Feldman’s How-To-Format-For-Self-Publishing Guide (Or…How To Wind Up In The Fetal Position)

Nearly every author who’s writing these days has at least considered going the self-publishing route, even if only for a brief moment.  Some authors then simply lie down until the feeling passes, but others decide to take the plunge.

After having a couple of books published the traditional way, I decided to take the self-publishing plunge myself to see what it was like.  And since I’m not exactly rolling in dough, I decided to save money on publishing costs by learning how to do the formatting myself. Lots of other people were doing it, and I figured I was a halfway-intelligent person.  How hard could it be, right?

Take Kindle formatting for example.  You’ll find plenty of technical advice online and elsewhere about how to go about formatting, but here’s my own personal approach and what worked for me:

1)  Scour internet for advice on Kindle formatting tips.  Wonder if you should be troubled by the fact that much of it is dated 2010 or thereabouts.  Keep searching despite the ominous cloud of doubt forming over your head…

2)  Stumble across assorted YouTube tutorials on Kindle formatting.  Start watching first tutorial.  Realize two hours later that you’ve somehow transitioned to watching funny cat videos instead.  Backtrack to original tutorial.

3)  Download help-guides such as Amazon’s Building Your Book For Kindle and read from cover to cover.  Discover you did everything WRONG when you first typed up your manuscript, including spacing, tabs, page breaks, etc. and will now have to figure out how to go back and alter it.  Weep gently.

4)  Eat ice cream.

5)  Go back and alter original manuscript to fit Kindle formatting parameters.  Wonder why your computer’s version of Word doesn’t seem to match ANY of the ones in the online YouTube tutorials.  Resist urge to go back and re-watch funny cat videos.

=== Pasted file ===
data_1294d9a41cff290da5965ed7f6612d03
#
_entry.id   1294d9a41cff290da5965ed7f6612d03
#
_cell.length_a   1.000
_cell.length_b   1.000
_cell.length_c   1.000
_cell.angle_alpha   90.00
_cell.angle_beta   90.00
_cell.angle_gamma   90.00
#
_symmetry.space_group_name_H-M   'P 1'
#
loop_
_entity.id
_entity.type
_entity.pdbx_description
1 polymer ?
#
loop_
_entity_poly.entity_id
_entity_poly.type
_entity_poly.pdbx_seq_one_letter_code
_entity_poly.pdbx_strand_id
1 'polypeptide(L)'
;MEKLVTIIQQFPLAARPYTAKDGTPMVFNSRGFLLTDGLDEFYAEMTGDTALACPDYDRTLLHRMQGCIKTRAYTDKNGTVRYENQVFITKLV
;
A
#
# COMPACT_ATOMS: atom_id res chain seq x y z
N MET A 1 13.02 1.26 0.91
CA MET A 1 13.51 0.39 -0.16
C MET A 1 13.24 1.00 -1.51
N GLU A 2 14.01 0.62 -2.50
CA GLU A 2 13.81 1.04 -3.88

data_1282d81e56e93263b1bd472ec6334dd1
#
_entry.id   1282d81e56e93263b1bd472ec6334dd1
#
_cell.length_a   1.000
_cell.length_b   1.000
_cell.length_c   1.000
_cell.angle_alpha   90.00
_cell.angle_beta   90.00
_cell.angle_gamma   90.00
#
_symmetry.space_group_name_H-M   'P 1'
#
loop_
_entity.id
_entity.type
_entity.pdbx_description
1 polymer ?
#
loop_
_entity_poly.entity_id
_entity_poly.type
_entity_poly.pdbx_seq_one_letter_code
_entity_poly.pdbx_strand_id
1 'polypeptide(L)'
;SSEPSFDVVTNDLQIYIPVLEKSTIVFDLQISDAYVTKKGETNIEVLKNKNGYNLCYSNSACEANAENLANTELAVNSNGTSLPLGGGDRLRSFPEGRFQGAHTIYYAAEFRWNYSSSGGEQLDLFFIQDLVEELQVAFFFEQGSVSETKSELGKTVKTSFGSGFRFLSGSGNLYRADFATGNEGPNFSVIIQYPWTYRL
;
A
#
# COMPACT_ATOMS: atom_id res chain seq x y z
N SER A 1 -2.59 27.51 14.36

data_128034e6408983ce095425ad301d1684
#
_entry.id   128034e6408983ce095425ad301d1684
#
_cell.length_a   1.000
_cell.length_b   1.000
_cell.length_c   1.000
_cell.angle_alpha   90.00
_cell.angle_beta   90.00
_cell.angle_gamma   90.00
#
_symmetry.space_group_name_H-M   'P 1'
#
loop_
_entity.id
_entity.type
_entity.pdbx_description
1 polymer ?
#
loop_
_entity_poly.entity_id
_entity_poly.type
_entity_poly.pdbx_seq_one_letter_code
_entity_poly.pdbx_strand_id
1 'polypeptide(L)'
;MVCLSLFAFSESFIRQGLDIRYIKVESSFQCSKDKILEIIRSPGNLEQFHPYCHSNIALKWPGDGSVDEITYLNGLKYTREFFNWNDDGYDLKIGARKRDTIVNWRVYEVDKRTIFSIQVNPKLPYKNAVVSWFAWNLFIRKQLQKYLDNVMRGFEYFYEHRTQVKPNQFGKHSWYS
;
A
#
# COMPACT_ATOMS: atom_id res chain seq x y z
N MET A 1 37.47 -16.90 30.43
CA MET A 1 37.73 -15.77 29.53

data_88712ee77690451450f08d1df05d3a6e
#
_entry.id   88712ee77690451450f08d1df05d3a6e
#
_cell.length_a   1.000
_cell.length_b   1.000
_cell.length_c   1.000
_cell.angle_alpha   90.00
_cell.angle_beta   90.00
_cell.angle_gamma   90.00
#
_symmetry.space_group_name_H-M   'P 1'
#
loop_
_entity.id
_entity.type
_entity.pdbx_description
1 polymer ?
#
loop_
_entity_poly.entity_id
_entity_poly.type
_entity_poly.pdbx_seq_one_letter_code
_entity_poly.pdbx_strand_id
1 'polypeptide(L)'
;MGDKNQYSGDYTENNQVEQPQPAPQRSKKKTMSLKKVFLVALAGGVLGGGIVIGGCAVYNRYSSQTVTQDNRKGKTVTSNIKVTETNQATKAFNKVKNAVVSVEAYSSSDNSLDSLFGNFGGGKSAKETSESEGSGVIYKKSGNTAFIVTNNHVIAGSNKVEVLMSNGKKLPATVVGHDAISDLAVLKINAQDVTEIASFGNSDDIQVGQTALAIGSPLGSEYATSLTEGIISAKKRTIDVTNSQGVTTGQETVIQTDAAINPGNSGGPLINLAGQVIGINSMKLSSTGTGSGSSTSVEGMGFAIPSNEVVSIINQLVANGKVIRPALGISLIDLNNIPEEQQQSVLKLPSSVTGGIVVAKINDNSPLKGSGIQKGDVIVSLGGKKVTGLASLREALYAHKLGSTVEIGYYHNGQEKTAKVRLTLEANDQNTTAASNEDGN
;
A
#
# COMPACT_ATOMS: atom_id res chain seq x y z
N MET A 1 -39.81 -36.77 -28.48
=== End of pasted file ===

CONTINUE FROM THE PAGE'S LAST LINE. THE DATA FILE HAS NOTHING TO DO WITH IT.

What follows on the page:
6)  Learn what that Hyperlink option is in Word that you’ve never even known you had before.  Use it to create a Table of Contents that allows you to hop around to desired spots in your manuscript.  Hop to every single one just to make sure they work, cackling with glee when they actually do and earning worried looks from your spouse/roommate/hamster.

7)  Upload cover art to Kindle Direct that you have either A) purchased from an experienced and professional cover artist or B) attempted to create yourself for free and now would like to burn before someone else sees it.  (Now while it’s true there are some folks out there who have great confidence in their abilities to doodle around with software and create something marvelous, I am not one of them, so options A and B were the only possibilities for me.)

8)  Try to convert your manuscript to HTML.

9)  Fail miserably and curl up into fetal position.  Unfurl after spouse has coaxed you out with offers of more ice cream.

10)  Eat proffered ice cream.

11)  Reread directions on converting to HTML.  Attempt conversion for second time.  Jump up and down with joy when it finally works.

12)  Enter book’s information on Kindle Direct website (description, keywords, etc.) and upload brand-spanking new HTML version.

13)  Preview book on the handy dandy Kindle Previewer tool.  Wonder why book has mysterious extra symbols showing up that you don’t remember putting there.  Find a gazillion typos that you’re positive weren’t there before.  Wonder if God is punishing you.

14)  Consider having ice cream pumped into you intravenously.

15)  Fix typos, convert to HTML again, upload revised file, and preview.

16)  See mysterious extra symbols are just as mysteriously gone now.  Don’t know why, don’t care.  Grab spouse/roommate/hamster and dance around the room.

17)  Publish.

18)  Celebrate by eating ice cream.

Again, this is just what worked for me.  You might prefer a different approach.  Some writers prefer to hire someone to do the formatting for them, which–in hindsight–might actually have been cheaper for me considering all the money I spent on ice cream.  On the other hand, I did feel a tremendous sense of pride afterwards, knowing that I had accomplished this particular feat myself.  After I stopped twitching, at least.

And on that note… best of luck in your self-publishing adventures.  🙂

Cover Reveal (Or, My Babies Are Growing Up)

An author’s books are sort of like her babies, and I love to coo over my babies as much as the next proud mama.  I haven’t started carrying photographs of my books around in my wallet yet, but that may not be far off…

Today I’m cooing a bit because my three Heavenly Bites novellas that have previously only been available as either Kindle or Nook ebooks are going to be available in paperback shortly, knock on wood.  Not as three individual paperbacks–because as novellas they would be pretty skinny and might wind up getting used as coasters more than as reading material–but as a collection.

So these three babies:

PastelsandJingleBells 200x300-1     LoveLessons 200x300     PlayingCupid 200x300

will soon be available in paperback with this cover: